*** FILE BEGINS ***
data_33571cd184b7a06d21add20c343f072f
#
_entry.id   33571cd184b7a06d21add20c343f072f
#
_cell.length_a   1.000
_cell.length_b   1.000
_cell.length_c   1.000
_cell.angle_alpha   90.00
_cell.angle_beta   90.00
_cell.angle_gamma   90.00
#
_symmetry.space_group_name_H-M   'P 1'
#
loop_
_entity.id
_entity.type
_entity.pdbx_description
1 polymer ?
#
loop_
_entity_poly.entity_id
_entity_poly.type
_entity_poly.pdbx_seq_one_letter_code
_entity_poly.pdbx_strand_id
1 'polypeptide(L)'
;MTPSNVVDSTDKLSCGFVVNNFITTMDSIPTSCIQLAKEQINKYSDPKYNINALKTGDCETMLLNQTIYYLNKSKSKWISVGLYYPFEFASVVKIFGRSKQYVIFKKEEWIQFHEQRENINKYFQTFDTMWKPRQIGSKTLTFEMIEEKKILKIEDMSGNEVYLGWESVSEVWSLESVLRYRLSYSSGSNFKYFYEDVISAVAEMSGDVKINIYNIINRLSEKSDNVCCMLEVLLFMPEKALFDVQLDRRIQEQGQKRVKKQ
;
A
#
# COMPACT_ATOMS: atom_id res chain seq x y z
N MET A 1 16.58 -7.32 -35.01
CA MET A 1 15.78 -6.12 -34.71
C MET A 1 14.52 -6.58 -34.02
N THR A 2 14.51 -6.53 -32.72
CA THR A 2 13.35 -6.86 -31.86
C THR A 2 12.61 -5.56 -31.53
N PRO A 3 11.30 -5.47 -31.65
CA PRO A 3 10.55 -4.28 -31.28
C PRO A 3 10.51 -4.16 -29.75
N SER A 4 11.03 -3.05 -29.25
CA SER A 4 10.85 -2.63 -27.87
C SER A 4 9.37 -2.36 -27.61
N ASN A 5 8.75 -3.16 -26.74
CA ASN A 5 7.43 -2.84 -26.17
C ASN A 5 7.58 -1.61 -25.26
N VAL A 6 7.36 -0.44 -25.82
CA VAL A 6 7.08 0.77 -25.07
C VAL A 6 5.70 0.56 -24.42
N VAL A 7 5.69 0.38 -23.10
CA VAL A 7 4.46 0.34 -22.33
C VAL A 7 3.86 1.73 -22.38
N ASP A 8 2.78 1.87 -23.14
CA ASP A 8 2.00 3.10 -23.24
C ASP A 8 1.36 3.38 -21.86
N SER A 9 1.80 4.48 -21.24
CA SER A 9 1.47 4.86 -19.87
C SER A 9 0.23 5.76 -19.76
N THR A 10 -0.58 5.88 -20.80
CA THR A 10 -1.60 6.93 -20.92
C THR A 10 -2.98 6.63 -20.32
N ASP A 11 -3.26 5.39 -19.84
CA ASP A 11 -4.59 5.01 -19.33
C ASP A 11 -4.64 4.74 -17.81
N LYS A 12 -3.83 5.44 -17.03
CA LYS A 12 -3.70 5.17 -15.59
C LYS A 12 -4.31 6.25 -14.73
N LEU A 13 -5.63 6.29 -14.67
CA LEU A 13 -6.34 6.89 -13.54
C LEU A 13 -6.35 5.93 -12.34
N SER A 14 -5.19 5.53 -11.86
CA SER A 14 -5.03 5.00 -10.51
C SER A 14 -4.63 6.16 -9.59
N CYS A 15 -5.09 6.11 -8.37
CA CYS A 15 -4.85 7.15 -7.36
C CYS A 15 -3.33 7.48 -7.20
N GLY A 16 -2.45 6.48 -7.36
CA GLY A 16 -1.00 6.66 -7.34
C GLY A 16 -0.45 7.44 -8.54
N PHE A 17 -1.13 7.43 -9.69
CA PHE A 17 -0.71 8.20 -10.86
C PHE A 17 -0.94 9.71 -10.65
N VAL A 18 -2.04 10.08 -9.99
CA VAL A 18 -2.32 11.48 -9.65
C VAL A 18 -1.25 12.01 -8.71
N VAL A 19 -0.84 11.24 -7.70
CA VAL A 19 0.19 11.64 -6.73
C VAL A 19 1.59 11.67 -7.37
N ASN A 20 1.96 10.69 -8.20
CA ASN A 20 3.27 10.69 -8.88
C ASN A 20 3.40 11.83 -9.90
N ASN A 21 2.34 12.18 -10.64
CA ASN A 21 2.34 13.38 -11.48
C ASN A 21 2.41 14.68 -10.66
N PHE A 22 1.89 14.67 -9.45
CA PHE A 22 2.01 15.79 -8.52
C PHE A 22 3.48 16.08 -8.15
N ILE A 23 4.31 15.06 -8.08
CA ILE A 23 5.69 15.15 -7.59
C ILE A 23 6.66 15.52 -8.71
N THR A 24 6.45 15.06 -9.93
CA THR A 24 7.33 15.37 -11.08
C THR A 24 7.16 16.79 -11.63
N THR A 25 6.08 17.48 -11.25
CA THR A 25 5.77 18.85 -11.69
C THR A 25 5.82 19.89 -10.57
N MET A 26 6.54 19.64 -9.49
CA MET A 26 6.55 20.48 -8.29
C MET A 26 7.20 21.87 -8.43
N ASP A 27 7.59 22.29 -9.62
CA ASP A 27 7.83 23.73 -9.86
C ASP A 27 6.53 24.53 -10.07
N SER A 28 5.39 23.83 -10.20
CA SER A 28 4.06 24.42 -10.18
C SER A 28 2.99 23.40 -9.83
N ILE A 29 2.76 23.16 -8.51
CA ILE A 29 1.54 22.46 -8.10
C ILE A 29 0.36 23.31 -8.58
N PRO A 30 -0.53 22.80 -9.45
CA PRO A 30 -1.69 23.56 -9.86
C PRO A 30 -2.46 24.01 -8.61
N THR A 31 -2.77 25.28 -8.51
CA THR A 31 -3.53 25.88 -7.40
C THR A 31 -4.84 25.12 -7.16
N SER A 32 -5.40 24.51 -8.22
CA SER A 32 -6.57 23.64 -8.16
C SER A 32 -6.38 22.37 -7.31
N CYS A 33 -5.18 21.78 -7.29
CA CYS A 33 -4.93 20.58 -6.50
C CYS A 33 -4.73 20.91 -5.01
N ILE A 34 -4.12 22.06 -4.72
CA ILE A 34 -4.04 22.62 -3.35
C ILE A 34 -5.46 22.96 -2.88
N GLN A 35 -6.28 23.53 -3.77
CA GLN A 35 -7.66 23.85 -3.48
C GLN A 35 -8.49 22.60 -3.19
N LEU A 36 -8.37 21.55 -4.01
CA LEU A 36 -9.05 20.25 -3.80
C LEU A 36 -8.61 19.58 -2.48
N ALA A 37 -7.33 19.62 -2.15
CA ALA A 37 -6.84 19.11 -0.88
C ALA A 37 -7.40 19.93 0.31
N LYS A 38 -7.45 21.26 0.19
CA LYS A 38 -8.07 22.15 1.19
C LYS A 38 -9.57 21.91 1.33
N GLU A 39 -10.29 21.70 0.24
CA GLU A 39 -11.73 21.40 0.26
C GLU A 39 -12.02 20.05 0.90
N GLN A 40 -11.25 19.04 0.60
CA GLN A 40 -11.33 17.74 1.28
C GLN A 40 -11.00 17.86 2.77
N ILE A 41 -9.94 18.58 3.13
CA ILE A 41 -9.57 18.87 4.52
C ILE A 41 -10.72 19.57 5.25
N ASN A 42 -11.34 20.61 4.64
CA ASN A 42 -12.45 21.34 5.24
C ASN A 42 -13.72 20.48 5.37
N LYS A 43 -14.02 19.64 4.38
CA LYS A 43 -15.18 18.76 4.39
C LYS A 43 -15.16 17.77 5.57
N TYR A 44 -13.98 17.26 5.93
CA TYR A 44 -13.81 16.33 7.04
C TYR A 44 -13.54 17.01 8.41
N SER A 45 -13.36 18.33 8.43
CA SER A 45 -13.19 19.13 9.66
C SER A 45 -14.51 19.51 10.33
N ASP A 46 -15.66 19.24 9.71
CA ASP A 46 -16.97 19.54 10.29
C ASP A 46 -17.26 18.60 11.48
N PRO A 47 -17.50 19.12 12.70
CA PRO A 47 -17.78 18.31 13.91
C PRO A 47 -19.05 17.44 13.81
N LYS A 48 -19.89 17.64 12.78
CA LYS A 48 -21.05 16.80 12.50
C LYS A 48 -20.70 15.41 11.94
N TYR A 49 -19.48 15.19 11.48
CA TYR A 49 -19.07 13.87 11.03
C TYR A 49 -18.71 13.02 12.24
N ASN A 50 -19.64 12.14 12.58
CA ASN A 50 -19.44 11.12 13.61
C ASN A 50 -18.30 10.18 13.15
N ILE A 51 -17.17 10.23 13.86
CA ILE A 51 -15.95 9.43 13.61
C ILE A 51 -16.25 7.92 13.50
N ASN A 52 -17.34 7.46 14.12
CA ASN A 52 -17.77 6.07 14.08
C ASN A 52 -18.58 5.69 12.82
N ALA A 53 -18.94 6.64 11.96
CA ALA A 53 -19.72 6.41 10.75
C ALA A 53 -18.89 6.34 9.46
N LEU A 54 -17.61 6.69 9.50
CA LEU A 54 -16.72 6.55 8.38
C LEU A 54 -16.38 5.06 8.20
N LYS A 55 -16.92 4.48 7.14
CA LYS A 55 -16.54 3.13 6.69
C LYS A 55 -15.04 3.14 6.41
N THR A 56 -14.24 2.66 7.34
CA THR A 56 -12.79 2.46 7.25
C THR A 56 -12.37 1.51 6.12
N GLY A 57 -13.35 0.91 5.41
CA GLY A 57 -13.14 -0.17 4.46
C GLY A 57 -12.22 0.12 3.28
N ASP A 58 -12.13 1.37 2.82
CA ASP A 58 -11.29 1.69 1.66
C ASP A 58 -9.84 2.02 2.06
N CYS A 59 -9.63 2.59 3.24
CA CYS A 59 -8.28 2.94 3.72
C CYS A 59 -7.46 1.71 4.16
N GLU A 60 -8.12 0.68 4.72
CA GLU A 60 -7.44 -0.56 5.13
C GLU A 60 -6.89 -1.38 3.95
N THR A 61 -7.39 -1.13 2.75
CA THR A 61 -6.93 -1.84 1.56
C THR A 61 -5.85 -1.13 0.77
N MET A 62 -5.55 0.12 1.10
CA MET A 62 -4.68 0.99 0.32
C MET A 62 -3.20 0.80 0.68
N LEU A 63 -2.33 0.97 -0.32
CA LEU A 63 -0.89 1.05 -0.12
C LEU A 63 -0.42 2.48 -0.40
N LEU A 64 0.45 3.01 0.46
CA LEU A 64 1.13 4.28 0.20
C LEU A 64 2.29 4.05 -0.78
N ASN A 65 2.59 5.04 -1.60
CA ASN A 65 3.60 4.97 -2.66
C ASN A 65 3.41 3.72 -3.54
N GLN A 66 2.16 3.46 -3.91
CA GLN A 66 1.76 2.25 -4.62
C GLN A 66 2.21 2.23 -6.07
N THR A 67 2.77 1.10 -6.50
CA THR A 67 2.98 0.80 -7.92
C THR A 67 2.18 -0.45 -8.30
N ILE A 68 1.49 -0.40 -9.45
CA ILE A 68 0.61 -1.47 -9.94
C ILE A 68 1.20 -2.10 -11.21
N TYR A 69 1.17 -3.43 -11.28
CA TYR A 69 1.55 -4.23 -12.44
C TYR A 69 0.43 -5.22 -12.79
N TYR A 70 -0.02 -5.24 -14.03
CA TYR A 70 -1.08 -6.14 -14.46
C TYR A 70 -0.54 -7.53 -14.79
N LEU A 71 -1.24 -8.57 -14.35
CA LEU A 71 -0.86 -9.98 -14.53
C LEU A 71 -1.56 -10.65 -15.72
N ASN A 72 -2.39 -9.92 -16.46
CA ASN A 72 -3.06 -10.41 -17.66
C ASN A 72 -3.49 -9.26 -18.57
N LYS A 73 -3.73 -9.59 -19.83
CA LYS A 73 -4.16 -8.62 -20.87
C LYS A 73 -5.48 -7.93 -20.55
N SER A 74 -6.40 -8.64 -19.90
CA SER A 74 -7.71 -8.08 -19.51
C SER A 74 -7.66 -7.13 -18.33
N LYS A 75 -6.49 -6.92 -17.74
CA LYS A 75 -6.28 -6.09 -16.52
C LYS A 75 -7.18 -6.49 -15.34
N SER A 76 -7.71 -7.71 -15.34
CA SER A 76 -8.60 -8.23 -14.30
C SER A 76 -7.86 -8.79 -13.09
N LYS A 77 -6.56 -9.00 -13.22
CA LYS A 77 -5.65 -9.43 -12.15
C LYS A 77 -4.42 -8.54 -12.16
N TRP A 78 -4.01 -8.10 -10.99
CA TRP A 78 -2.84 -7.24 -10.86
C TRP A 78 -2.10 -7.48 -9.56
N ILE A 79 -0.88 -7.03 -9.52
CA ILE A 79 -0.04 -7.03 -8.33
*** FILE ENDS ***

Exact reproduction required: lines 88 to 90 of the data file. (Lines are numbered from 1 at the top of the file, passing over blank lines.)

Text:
N ASN A 20 1.96 10.69 -8.20
CA ASN A 20 3.27 10.69 -8.88
C ASN A 20 3.40 11.83 -9.90